Alerted to the discrepancy, a bank spokesperson struck the right tone, stating “We are disappointed with the experience that The Today Show had with our Penny Arcade coin counting machines." The bank is currently evaluating and re-testing the machines.
TD appears to be doing the right thing in taking action and seems to be striking the right tone in its media responses. But the bank’s initial explanation short changed viewers of the Today Show. It said a coin count could be compromised by bits of lint and dust dropped into the machines as the coins are deposited. Perhaps this may account for a difference of a few cents, but doesn’t explain how something with one millionth the weight of a coin could result in a loss of several dollars.
More troubling however is TD’s claim that the machines are checked twice a day, telling Today “they ‘place a premium’ on their integrity.” If true, TD needs to seriously re-consider its maintenance protocols, since surely the bank would have discovered repeated discrepancies.
But previously published reports paint a more troubling story. The New York Post, for instance, reports TD was alerted to this problem with its Penny Arcade machines at least twice in the past. The Post also says the bank refused to allow state regulators to test them, citing jurisdiction.
Interestingly, The Post concludes its article with a 2008 quote from the bank’s chief marketing officer who said “People collect loose change, so we offer them free (emphasis added) coin counting and piggy banks. That is what makes TD Commerce Bank a love brand.” He did not add, however, that the machines are free to customers. Non-customers must pay an 8 percent fee.
This story holds several lessons for businesses, the obvious one being “a love brand” would never treat customers with such contempt. Nor would it ignore repeated warnings that its operations were flawed.
More subtly, though, small and medium-sized businesses must remember:
Natural disasters are bad for business. Fires and floods don’t care about your business’s sales or other priorities. But here’s the key – your customers won’t care about your sagging sales either when they are inconvenienced by your prolonged closure. If patients can’t get relief from their nagging pain or clients are unable to have important legal documents signed in a timely manner, they’ll go elsewhere. Sometimes for good.
Planning to keep your business running during an emergency is not fun work, but is crucial for survival. Supporting yourself has the added bonus of building trust with your customers too. Here are three quick ways you can generate goodwill while planning for the inevitable.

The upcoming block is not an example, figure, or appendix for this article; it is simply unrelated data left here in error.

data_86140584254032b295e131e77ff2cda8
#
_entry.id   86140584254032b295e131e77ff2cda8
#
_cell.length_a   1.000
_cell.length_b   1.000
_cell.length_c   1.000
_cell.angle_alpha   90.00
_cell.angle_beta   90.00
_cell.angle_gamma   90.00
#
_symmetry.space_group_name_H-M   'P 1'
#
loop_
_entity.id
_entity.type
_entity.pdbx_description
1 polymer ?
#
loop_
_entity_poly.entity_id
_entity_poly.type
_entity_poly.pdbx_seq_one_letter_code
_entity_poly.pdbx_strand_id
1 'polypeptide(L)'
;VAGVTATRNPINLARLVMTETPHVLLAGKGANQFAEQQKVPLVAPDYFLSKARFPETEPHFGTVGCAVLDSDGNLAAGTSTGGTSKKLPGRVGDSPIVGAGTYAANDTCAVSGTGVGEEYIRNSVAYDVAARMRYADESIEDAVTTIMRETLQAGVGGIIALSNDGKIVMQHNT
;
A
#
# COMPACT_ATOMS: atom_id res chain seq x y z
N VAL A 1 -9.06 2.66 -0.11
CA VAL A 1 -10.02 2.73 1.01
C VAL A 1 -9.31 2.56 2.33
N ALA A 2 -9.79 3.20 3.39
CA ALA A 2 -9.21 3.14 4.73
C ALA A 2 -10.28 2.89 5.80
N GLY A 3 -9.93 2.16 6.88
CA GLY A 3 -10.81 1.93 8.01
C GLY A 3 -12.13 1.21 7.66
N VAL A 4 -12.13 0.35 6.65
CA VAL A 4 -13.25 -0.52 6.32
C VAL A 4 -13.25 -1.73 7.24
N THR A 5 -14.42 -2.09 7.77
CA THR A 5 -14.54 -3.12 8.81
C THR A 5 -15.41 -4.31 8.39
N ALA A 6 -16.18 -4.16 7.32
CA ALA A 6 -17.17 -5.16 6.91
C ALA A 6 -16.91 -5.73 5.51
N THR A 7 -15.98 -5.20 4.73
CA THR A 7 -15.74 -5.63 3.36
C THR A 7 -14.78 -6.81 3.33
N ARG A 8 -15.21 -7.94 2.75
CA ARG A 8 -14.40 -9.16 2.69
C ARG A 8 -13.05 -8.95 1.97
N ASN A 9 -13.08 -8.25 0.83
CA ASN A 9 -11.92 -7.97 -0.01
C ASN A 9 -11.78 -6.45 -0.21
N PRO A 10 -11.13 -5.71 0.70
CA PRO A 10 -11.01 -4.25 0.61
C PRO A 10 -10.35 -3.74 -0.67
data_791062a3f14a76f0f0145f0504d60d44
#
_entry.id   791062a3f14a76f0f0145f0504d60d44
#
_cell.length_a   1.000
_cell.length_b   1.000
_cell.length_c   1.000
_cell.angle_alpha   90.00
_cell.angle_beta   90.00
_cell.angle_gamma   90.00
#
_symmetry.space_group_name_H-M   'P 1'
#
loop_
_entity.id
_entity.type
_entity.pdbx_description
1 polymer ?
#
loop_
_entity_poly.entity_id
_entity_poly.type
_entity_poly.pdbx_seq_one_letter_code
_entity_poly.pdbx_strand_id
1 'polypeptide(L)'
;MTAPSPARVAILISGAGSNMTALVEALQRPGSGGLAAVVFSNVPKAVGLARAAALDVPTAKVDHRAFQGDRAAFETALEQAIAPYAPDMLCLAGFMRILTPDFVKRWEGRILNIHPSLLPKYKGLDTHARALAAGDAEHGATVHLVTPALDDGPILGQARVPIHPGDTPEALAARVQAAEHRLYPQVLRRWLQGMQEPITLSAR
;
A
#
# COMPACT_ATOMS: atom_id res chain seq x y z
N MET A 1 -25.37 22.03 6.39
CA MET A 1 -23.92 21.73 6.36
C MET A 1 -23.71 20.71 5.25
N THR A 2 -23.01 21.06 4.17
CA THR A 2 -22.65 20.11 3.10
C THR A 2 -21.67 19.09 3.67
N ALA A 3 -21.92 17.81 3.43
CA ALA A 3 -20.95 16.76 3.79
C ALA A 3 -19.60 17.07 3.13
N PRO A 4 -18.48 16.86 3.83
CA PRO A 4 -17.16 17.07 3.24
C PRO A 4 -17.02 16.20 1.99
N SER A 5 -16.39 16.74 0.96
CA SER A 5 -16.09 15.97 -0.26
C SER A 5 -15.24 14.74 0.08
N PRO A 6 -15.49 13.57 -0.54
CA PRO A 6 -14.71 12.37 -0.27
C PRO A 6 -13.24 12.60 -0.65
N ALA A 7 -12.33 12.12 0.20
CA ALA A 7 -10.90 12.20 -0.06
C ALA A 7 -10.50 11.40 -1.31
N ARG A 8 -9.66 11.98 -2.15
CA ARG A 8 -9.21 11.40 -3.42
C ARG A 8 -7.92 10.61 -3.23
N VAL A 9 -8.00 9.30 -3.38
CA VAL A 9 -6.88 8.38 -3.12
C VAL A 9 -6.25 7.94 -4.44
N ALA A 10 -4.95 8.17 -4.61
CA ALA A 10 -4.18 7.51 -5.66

1. Create your list.
Write down all the possible scenarios that could threaten your operations, and prioritize them based on the likelihood or severity of impact. Consider your natural surroundings, for instance, is your local area dry and forested or perhaps close to a major waterway? How could you keep the doors open in case of forest fire or flood? Build your list of possibilities, but remember to draft response plans as well.
Remember some crises aren’t “natural.” We rely almost entirely on technology, so a failure of infrastructure can result in calamity. Then there’s the human factor. I am currently working with a client whose business is besieged by disgruntled ex-employees keen on hurting his operations. Not only is he upset by the personal affront, dealing with this matter is taking his away providing the best experience for his customers.
2. Build loyalty with rapid communication tools.
In a pinch, could you let all of your customers know your business is closed for the day? Saving customers a wasted trip is a thoughtful step that can build loyalty. But could you retrieve customers’ contact info if prevented from entering your main work location?
Few business owners recognize the other reasons websites and social media exist – to provide important and immediate information in times of crisis. Posting a message to your website, Twitter feed or Facebook page doesn’t have to be fancy, it just has to be quick.
3. Gain control of your communication vehicles.
Are you or a team member even able to post to your digital properties? Many content marketing firms provide this service for small and medium-sized businesses, which is wonderful in good times, but it’s often difficult – or very costly - to get a hold of your firm to post an emergency message.
If you rely on an outside firm for your digital communication, work with them to ensure someone on your team can post as well. Gaining the knowledge is easy; creating and updating websites is now very easy thanks to the ability to drag and drop items. Plus, you don’t have to be a social media guru to write “We’re closed until Thursday” using 140 characters. Learn the user names and passwords to your digital accounts and, if necessary, write down steps to post a message.
Planning for disasters isn’t fun. But recognizing the power of preparation can go a long way to maintaining sales and keeping customers loyal.